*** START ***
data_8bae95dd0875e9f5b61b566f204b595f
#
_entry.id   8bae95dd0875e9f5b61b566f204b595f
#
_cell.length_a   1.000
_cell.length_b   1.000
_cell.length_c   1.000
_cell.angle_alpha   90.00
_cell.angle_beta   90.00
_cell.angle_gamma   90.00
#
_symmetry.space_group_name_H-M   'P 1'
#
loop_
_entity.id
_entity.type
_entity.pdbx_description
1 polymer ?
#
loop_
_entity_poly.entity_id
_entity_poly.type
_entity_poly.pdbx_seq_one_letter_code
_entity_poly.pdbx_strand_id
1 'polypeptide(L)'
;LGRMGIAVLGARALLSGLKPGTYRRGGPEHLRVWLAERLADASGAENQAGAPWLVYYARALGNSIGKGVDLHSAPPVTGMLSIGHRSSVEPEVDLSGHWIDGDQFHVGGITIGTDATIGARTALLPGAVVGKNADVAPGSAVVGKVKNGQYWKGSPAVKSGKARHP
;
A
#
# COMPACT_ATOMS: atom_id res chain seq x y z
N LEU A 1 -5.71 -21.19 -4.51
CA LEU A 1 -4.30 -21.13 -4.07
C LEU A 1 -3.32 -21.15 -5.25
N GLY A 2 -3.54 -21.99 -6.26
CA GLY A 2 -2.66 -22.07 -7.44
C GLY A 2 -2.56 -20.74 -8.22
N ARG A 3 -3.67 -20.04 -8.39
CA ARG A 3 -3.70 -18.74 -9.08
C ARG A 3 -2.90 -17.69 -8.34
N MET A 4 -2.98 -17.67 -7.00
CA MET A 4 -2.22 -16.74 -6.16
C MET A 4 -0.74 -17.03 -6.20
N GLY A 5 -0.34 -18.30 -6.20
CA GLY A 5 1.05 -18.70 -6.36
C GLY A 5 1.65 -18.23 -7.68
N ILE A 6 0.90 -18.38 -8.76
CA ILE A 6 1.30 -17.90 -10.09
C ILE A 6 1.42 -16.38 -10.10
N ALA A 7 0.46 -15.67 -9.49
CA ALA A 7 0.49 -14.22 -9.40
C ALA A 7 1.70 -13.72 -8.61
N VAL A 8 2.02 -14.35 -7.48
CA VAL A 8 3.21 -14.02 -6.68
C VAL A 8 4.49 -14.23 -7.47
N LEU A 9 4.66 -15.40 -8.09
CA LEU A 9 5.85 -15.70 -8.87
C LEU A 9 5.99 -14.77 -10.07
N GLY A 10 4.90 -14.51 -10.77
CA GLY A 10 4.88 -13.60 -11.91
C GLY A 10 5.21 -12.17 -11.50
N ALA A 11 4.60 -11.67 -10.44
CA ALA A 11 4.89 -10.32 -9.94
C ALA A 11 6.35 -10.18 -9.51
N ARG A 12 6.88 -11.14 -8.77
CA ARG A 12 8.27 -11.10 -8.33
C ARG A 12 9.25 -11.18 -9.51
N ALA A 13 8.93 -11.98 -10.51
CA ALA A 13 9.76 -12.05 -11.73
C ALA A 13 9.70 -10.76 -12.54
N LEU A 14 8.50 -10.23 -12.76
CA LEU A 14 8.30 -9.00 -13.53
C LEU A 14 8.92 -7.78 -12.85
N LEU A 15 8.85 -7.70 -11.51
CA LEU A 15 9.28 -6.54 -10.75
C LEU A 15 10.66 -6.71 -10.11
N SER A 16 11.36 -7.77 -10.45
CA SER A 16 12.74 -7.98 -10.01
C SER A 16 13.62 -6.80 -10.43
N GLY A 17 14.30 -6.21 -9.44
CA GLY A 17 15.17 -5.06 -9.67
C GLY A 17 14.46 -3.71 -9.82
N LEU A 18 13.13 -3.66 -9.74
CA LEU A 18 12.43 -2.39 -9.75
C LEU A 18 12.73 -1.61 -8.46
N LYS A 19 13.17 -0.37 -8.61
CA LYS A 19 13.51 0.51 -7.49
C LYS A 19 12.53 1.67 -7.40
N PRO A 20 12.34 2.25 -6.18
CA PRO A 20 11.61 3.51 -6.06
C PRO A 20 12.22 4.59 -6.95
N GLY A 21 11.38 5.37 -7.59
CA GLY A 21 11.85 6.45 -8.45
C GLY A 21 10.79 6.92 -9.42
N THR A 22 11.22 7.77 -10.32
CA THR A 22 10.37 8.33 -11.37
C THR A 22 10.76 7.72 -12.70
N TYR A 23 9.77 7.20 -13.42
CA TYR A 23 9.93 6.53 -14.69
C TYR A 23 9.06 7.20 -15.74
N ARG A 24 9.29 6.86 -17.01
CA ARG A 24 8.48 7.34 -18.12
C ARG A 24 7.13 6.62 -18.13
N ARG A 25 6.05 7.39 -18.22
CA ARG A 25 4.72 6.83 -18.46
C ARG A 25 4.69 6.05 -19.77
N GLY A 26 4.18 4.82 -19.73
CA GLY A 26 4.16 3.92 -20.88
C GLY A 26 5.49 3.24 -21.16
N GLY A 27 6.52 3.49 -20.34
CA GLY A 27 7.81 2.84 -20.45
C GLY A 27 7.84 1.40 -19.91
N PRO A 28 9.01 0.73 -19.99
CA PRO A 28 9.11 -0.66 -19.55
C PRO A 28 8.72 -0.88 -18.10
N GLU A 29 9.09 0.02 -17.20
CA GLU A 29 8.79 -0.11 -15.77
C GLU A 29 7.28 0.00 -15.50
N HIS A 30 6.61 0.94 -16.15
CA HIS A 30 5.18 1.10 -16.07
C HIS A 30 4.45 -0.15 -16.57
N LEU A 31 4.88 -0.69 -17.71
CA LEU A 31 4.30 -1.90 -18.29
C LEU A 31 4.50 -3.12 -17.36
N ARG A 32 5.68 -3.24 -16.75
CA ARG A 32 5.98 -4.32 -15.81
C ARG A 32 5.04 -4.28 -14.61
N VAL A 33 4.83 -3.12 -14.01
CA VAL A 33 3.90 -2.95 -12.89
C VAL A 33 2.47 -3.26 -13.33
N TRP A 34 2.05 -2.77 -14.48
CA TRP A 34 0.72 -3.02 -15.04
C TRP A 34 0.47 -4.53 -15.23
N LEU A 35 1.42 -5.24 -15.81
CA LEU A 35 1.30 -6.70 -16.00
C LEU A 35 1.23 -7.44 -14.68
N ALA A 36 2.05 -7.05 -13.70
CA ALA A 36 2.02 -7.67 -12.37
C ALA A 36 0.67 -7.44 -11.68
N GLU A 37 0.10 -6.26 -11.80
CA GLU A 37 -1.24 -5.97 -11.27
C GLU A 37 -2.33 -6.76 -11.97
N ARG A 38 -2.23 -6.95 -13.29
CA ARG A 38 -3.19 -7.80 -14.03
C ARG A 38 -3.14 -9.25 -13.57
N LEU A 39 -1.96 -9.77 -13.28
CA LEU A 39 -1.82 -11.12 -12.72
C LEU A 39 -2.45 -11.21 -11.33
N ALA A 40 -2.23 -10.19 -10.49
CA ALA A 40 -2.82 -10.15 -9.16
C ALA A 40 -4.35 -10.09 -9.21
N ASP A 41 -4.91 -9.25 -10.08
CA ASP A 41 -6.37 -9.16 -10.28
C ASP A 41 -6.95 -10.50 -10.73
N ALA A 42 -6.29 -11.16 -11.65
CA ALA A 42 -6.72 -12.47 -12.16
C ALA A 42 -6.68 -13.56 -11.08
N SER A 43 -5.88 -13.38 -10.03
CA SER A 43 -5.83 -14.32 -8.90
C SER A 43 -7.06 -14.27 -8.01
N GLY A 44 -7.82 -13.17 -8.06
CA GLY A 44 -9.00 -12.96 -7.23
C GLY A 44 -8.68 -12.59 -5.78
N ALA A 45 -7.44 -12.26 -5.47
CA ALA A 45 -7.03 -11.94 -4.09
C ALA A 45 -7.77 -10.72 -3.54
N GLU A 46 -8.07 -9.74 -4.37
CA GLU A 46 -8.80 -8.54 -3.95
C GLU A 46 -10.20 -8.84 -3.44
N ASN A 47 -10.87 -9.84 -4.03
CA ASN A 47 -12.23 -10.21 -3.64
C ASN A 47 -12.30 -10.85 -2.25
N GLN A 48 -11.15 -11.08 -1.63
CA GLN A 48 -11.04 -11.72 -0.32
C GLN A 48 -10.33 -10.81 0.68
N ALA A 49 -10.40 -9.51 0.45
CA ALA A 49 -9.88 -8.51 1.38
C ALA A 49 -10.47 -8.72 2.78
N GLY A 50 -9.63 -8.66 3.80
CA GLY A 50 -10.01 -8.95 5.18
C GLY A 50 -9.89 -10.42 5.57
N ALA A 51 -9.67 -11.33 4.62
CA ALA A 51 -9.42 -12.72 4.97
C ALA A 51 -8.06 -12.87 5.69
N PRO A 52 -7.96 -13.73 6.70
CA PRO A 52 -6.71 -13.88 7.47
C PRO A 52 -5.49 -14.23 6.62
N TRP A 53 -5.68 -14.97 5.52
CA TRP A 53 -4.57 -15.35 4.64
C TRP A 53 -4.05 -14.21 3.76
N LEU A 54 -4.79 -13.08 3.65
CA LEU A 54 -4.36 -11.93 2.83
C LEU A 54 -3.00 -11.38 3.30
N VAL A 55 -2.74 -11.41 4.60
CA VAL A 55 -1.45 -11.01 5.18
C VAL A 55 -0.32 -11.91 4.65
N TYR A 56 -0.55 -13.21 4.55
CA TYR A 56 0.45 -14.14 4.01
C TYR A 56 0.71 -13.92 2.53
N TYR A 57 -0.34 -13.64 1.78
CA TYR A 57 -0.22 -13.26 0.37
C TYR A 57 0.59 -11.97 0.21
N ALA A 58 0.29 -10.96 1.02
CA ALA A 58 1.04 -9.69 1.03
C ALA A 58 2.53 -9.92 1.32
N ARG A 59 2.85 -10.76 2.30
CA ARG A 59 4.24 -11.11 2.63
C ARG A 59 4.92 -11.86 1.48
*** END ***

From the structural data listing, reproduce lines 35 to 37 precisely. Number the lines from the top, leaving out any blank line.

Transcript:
CA GLY A 2 -2.66 -22.07 -7.44
C GLY A 2 -2.56 -20.74 -8.22
N ARG A 3 -3.67 -20.04 -8.39